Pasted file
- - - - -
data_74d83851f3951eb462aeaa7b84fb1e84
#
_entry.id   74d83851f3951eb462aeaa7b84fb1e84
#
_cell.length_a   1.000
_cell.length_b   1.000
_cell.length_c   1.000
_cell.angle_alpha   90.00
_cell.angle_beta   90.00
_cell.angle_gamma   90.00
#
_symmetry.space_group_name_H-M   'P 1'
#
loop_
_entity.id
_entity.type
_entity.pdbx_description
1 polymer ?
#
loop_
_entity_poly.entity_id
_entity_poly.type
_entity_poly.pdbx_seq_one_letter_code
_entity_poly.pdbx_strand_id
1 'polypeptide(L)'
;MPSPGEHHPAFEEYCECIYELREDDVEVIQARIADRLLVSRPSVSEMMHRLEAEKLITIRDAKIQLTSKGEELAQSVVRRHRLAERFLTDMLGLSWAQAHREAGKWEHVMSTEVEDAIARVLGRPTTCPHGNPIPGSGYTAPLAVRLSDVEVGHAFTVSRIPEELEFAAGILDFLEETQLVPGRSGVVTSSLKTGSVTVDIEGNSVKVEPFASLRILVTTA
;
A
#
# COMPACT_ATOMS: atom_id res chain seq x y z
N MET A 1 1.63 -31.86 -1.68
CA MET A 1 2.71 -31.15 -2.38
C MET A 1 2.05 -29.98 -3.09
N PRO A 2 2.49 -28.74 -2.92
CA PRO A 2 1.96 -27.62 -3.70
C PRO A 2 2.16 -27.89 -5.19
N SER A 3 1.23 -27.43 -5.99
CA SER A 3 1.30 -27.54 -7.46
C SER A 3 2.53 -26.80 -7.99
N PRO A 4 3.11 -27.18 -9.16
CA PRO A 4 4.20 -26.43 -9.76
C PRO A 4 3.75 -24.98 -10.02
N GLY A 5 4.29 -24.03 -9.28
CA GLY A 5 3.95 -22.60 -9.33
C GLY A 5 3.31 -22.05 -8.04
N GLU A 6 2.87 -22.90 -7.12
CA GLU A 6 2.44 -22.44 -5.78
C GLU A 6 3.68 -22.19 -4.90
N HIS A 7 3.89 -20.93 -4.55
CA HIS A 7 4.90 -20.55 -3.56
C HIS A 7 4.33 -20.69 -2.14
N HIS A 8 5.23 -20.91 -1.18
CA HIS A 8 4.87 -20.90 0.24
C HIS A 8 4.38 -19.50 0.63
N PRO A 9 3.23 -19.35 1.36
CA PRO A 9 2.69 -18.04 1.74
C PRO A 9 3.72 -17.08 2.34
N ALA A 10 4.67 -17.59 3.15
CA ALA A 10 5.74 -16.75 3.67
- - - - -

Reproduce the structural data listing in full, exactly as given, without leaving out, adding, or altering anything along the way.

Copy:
data_74d83851f3951eb462aeaa7b84fb1e84
#
_entry.id   74d83851f3951eb462aeaa7b84fb1e84
#
_cell.length_a   1.000
_cell.length_b   1.000
_cell.length_c   1.000
_cell.angle_alpha   90.00
_cell.angle_beta   90.00
_cell.angle_gamma   90.00
#
_symmetry.space_group_name_H-M   'P 1'
#
loop_
_entity.id
_entity.type
_entity.pdbx_description
1 polymer ?
#
loop_
_entity_poly.entity_id
_entity_poly.type
_entity_poly.pdbx_seq_one_letter_code
_entity_poly.pdbx_strand_id
1 'polypeptide(L)'
;MPSPGEHHPAFEEYCECIYELREDDVEVIQARIADRLLVSRPSVSEMMHRLEAEKLITIRDAKIQLTSKGEELAQSVVRRHRLAERFLTDMLGLSWAQAHREAGKWEHVMSTEVEDAIARVLGRPTTCPHGNPIPGSGYTAPLAVRLSDVEVGHAFTVSRIPEELEFAAGILDFLEETQLVPGRSGVVTSSLKTGSVTVDIEGNSVKVEPFASLRILVTTA
;
A
#
# COMPACT_ATOMS: atom_id res chain seq x y z
N MET A 1 1.63 -31.86 -1.68
CA MET A 1 2.71 -31.15 -2.38
C MET A 1 2.05 -29.98 -3.09
N PRO A 2 2.49 -28.74 -2.92
CA PRO A 2 1.96 -27.62 -3.70
C PRO A 2 2.16 -27.89 -5.19
N SER A 3 1.23 -27.43 -5.99
CA SER A 3 1.30 -27.54 -7.46
C SER A 3 2.53 -26.80 -7.99
N PRO A 4 3.11 -27.18 -9.16
CA PRO A 4 4.20 -26.43 -9.76
C PRO A 4 3.75 -24.98 -10.02
N GLY A 5 4.29 -24.03 -9.28
CA GLY A 5 3.95 -22.60 -9.33
C GLY A 5 3.31 -22.05 -8.04
N GLU A 6 2.87 -22.90 -7.12
CA GLU A 6 2.44 -22.44 -5.78
C GLU A 6 3.68 -22.19 -4.90
N HIS A 7 3.89 -20.93 -4.55
CA HIS A 7 4.90 -20.55 -3.56
C HIS A 7 4.33 -20.69 -2.14
N HIS A 8 5.23 -20.91 -1.18
CA HIS A 8 4.87 -20.90 0.24
C HIS A 8 4.38 -19.50 0.63
N PRO A 9 3.23 -19.35 1.36
CA PRO A 9 2.69 -18.04 1.74
C PRO A 9 3.72 -17.08 2.34
N ALA A 10 4.67 -17.59 3.15
CA ALA A 10 5.74 -16.75 3.67